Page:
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Yeon Soo Kim

Bio: Yeon Soo Kim is an academic researcher from Argonne National Laboratory. The author has contributed to research in topics: Burnup & Fission. The author has an hindex of 25, co-authored 116 publications receiving 2004 citations. Previous affiliations of Yeon Soo Kim include Ajou University & University of California, Berkeley.


Papers
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Journal ArticleDOI
TL;DR: In this article, the authors modeled fuel swelling of U-Mo alloy using the measured data from samples irradiated up to a fission density of ∼7 × 1024 fissions/m3 at temperatures below ∼250 °C.

148 citations

Journal ArticleDOI
TL;DR: In this article, a fuel plate system composed of solid U-10Mo fuel meat, a zirconium diffusion barrier, and Al6061 cladding was selected for development.

132 citations

Journal ArticleDOI
TL;DR: In this article, the authors calculated the thermo-migration fluxes of U, Pu and Zr in U-Pu-Zr metallic alloy fuel during irradiation in the Experimental Breeder Reactor II (EBR-II) using the constituent redistribution profiles measured in postirradiation examinations.

72 citations

Book ChapterDOI
01 Jan 2012
TL;DR: Uranium intermetallic fuels consisting of U-Al compounds, U-Si compounds, and U-Mo alloys are reviewed for thermophysical properties, fabrication methods, and irradiation behavior.
Abstract: Uranium intermetallic fuels consisting of U–Al compounds, U–Si compounds, and U–Mo alloys are reviewed for thermophysical properties, fabrication methods, and irradiation behavior. These fuels are chiefly used for research and test reactors. Therefore, they operate at temperatures lower than those of power reactor fuels, although their burnups are higher. These fuels are typically used in a dispersion form that is composed of fuel particles dispersed in an aluminum matrix, so interaction between fuel particles and matrix aluminum is an important fuel performance topic. The first intermetallic fuels for research and test reactors were U–Al alloys, followed by U–Si compounds, and then U–Mo alloys, each new fuel having a higher uranium density.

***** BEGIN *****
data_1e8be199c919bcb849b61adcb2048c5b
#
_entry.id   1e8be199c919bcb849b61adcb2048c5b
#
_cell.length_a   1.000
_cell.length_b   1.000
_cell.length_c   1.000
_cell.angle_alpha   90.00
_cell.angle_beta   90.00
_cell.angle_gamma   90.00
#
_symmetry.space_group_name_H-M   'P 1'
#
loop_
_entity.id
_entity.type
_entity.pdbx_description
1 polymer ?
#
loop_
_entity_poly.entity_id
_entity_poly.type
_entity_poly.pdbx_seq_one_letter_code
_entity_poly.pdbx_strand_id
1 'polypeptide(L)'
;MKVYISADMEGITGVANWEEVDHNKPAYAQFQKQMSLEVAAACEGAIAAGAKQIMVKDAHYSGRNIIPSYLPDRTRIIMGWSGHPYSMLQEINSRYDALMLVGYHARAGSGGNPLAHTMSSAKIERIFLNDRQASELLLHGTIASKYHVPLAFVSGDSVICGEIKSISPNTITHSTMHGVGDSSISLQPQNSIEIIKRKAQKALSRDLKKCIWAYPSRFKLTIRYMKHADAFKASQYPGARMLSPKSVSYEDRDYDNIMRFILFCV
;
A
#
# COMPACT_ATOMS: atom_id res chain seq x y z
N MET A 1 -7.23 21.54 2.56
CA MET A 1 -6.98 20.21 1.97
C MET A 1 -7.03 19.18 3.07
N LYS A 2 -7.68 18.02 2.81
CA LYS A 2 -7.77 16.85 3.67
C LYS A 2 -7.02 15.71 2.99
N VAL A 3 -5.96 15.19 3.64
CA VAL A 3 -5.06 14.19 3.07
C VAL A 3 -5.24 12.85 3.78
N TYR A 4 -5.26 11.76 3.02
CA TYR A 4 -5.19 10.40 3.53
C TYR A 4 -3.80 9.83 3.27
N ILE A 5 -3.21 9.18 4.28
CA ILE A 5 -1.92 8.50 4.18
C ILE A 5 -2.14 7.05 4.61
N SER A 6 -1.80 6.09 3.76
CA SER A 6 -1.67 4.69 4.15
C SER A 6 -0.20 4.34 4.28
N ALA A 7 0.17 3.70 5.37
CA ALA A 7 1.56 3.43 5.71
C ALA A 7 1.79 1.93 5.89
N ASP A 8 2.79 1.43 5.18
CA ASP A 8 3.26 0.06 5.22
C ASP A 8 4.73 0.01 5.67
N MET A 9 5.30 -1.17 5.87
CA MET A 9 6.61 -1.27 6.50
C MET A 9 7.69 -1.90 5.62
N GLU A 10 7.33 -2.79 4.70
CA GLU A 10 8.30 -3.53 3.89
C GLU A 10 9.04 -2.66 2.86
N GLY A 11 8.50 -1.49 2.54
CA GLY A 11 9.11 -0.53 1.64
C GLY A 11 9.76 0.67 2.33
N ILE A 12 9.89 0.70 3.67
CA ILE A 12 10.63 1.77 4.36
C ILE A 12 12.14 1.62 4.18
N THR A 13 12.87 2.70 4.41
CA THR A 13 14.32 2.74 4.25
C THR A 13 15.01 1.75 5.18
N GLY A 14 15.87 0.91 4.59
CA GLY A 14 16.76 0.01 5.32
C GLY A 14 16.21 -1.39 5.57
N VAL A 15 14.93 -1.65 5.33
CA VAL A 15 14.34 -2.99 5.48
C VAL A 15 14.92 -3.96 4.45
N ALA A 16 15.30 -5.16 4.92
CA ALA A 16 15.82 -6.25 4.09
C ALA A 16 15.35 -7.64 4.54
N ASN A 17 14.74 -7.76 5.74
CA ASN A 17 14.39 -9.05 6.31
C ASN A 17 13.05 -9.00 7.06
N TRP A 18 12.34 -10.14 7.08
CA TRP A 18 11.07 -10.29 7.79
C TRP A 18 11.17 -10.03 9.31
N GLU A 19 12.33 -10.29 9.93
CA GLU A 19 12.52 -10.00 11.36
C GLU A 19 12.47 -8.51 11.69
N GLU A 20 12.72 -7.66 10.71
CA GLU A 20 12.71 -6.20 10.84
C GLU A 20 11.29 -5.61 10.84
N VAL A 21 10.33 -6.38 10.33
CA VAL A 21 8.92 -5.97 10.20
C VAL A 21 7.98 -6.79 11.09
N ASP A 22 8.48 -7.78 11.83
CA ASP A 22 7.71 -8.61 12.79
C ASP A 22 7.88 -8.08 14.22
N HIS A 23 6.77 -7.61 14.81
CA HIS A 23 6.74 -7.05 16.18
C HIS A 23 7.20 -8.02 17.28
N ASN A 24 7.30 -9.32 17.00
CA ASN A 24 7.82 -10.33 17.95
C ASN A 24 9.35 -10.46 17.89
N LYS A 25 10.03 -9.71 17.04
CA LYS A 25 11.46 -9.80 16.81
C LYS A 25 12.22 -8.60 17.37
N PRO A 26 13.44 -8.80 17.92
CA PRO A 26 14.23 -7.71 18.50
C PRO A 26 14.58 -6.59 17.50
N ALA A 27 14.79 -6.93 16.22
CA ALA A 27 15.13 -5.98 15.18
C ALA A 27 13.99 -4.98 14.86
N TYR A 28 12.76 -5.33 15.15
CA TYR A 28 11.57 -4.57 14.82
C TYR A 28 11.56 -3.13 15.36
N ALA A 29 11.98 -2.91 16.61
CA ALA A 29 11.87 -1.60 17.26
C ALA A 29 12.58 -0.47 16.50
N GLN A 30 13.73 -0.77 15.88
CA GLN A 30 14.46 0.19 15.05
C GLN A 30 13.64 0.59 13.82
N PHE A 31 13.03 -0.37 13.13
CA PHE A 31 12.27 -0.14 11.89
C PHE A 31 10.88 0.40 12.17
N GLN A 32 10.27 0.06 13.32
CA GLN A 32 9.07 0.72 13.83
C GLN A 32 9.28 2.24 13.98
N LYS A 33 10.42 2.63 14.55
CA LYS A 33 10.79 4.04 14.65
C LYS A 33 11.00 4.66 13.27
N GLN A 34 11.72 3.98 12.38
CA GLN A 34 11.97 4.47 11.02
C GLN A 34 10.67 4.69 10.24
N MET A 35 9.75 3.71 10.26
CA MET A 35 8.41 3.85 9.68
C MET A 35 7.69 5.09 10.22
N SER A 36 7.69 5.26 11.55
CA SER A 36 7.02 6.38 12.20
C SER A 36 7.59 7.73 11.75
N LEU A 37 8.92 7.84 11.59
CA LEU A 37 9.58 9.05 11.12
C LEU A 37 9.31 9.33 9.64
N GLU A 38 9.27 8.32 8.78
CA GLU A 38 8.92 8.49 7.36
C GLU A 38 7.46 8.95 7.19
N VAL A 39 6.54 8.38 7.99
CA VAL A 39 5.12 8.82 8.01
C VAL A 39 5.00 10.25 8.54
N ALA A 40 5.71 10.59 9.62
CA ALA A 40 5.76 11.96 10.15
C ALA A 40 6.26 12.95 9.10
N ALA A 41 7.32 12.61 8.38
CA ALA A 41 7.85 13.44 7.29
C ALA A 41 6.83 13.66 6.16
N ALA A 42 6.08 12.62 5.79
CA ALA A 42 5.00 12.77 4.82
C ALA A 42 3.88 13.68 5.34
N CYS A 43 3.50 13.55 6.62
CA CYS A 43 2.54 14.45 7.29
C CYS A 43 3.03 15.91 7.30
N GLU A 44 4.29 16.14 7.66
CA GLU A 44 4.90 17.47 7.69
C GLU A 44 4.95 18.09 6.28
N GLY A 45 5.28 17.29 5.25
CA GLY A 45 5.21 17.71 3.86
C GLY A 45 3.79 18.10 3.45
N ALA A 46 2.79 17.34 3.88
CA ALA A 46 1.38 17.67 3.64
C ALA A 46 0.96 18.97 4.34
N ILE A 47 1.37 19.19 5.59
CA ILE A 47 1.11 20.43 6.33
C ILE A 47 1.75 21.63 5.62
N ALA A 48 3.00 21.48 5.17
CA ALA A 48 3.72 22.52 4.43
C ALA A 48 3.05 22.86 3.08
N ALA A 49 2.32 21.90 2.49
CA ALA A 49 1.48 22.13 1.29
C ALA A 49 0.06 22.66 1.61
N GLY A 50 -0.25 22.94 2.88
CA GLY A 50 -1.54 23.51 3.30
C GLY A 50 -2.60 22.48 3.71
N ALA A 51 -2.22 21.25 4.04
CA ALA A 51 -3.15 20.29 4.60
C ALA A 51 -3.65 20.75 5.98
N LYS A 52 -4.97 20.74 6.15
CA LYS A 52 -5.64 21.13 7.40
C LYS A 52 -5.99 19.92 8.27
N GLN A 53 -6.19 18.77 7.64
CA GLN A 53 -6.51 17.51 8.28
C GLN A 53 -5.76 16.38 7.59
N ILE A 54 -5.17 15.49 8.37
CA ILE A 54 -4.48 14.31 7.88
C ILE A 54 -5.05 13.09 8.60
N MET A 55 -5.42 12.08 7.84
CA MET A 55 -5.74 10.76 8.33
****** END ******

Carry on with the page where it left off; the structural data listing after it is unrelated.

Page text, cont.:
70 citations

Journal ArticleDOI
TL;DR: In this article, an analytical expression of recrystallization kinetics of U-Mo fuel during irradiation has been developed through the usage of the Avrami equation, a phenomenological equation which is also used to describe similar typical transformation reactions, such as new phase formation.

68 citations


Cited by
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Journal ArticleDOI
TL;DR: A review of the development status for three accident tolerant fuel cladding technologies, namely coated zirconium-based cladding, ferritic alumina-forming alloy cladding and silicon carbide fiber-reinforced SCCM composite, is offered in this paper.

494 citations

Journal ArticleDOI
TL;DR: This review evaluates the latest techniques in direct immobilization and relevant biomaterials used for GF loading and release, including synthetic polymers, albumin, polysaccharides, lipids, mesoporous silica-based nanoparticles (NPs), and polymeric capsules and focuses on GF-encapsulated NPs in functionalized microporous scaffolds as a promising alternative.